Bryant's jersey sales, popularity encounter swoon

Posted: Friday, January 07, 2005

PORTLAND, Ore. — Kobe Bryant is no longer a fashion icon.

For the last month, Bryant's No. 8 Lakers jersey — previously one of the best sellers in the world — has fallen out of the top 50, according to point-of-sale data tabulated by a Florida market research firm.

Bryant's NBA jersey was still the 10th-highest selling jersey for the year, but he finished the month of December at No. 72 — and in one week plunged to No. 90, a drastic slide for the player many once saw as the sport's next marketing golden boy.

''I would never have thought it would have dropped off like this,'' said Neil Schwartz, director of marketing and business development for SportsScanINFO in West Palm Beach, which tracks weekly sales data from sporting goods retailers nationwide.

Bryant's marketability has likely been hurt by the flurry of bad press he's been receiving lately, analysts say. It began with his rape case and included his feud with former teammate Shaquille O'Neal, his spat with current teammate Karl Malone and a new book by former coach Phil Jackson that portrays Bryant as an aloof prima donna.

Before the season started, O'Neal was traded to the Miami Heat and Jackson retired — departures that many fans have blamed on Bryant.

''I was a big fan, but I just can't wear his jersey anymore,'' said Patrick Buan, 27, of Victorville, Calif., who last month put up for sale his four Bryant jerseys on eBay.

Bryant's agent, Rob Pelinka, did not return calls seeking comment. Nike Inc., Bryant's main sponsor, also declined to comment, saying only that Bryant remains under contract with the company.

Officials at AEG, which owns the Staples Center, said sales of Bryant's jersey had dipped noticeably at the store in the arena in recent weeks. They said the problem began early this summer as Bryant prepared to face criminal rape charges — which were later dropped after his accuser said she did not want to participate in the trial.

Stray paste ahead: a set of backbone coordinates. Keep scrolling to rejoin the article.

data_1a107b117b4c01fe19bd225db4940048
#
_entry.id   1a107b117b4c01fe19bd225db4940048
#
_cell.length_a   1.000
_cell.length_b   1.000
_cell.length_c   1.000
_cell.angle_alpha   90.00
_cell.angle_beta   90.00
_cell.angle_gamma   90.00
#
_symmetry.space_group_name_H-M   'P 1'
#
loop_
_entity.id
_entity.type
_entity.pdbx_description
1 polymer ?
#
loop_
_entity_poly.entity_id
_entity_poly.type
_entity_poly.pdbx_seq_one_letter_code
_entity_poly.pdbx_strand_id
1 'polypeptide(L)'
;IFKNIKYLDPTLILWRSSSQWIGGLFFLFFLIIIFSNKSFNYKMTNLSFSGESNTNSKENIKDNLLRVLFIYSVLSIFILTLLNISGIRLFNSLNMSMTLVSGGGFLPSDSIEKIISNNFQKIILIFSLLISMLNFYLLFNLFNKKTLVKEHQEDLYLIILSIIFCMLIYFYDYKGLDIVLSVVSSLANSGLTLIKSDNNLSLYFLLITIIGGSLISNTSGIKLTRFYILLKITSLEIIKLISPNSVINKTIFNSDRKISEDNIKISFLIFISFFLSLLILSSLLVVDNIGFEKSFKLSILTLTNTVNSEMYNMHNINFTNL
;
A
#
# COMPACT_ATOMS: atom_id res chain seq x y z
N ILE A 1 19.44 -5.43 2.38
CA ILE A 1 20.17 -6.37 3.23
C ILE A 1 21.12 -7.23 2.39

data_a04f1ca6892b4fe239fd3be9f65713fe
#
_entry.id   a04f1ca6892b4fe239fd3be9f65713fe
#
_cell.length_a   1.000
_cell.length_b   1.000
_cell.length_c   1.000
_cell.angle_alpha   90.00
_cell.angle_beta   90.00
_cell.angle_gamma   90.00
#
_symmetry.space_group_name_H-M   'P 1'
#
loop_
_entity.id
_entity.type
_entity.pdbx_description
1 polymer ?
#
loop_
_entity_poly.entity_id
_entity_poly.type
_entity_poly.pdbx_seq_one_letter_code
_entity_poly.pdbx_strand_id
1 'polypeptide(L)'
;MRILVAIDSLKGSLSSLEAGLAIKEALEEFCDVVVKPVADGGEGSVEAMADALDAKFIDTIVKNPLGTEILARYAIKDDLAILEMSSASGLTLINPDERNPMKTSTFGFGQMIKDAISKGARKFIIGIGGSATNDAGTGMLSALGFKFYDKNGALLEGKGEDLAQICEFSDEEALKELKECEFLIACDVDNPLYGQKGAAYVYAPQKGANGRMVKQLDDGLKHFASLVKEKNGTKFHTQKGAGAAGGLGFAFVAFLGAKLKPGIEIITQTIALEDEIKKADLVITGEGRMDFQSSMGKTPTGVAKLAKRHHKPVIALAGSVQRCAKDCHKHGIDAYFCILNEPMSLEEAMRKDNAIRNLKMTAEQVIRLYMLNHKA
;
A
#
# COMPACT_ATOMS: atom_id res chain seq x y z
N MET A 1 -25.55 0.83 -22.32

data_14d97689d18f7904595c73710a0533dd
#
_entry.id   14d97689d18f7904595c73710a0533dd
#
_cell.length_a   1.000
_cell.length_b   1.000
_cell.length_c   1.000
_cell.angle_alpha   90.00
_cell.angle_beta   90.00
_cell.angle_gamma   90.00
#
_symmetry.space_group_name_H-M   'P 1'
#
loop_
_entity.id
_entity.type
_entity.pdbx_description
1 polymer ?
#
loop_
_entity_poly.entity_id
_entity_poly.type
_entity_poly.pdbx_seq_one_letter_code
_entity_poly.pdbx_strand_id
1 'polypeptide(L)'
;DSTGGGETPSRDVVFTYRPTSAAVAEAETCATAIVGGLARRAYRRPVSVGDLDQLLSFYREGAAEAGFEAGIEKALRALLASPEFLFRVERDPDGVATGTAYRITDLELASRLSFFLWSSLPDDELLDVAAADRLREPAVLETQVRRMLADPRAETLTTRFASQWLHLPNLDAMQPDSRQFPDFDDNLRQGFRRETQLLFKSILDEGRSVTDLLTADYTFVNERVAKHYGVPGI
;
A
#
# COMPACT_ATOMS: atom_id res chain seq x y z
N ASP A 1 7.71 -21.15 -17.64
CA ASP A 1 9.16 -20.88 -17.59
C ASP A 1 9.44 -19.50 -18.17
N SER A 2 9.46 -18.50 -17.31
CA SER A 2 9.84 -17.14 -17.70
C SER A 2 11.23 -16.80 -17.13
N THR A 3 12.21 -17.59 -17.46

Alan Fey, vice president of merchandising for AEG, said the manufacturer got skittish while the case was pending. ''He's such a significant player that (they) weren't willing to make all those goods and have him go to jail,'' he said.

But a spokesman for Reebok Inc., which makes Bryant's jerseys, said the company doesn't speculate on a player's marketability — and doesn't have to. Greg Grauel, the company's senior vice president of apparel merchandising, said Reebok supplies inventory to retailers on demand.

Schwartz said Bryant's legal troubles could account for a drop in sales in the summer and possibly at the beginning of the season — but not in December.

In June — when the preparations for Bryant's rape trial were going full tilt — Bryant jerseys hovered in the top five in terms of NBA jerseys sold, including time at the No. 1 spot, said Schwartz, whose company tallies numbers from a wide range of retailers.

Industry insiders say that while fans may have been willing to look the other way during the rape scandal, they seem far less willing to forgive him now for what they see as the breakup of a championship team.

''I think a lot of people were understanding of the rape trial, because there are a lot of cases of players being entrapped,'' said Bob Dorfman, executive vice president of Pickett Advertising in San Francisco. ''But it's all about winning — that's what tickles the cash register. When he jeopardized that by single-handedly blowing apart the team, it was the final straw for a lot of people.''

The drop in sales is being felt in a wide variety of retail venues — from small sporting good chains to the Lakers' memorabilia hub at Staples Center.

''Kobe's jersey was a core part of our business — and now with the team going in the direction it has, we've ordered less and seen less of a demand,'' said Mike Batt, general manager of Fanzz in Salt Lake City, a sporting goods retail chain with 32 stores.

The drop in sales is bad news for Nike Inc., based in Beaverton, Ore., which sank a reported $40 million into a multiyear contract with Bryant. While Nike does not make his jersey — Massachusetts-based Reebok, Inc. recently bought the licensing rights to all NBA player jerseys from Nike — the decline is further evidence that they may not see a return on their investment.

While both McDonald's and Nutella have since dropped him, Nike has stood by Bryant, but has yet to use him in a single ad, even in ones touting Bryant's own shoe.

Nike spokesman Rodney Knox declined to say whether the manufacturer intends to use him in future campaigns.

''There's too much at stake for Nike to want to tarnish their brand image by using him,'' said Paul Swangard, managing director of the Warsaw Sports Marketing Center at the University of Oregon.

While the drop in sales is surprising, it's unlikely to make a dent in Bryant's personal fortune. In June, Forbes.Com ranked him as the 10th highest-paid celebrity of 2004, earning $26.1 million from June 2003 to June 2004 in salaries, bonuses, prize money, appearance fees — as well as his Nike endorsement.



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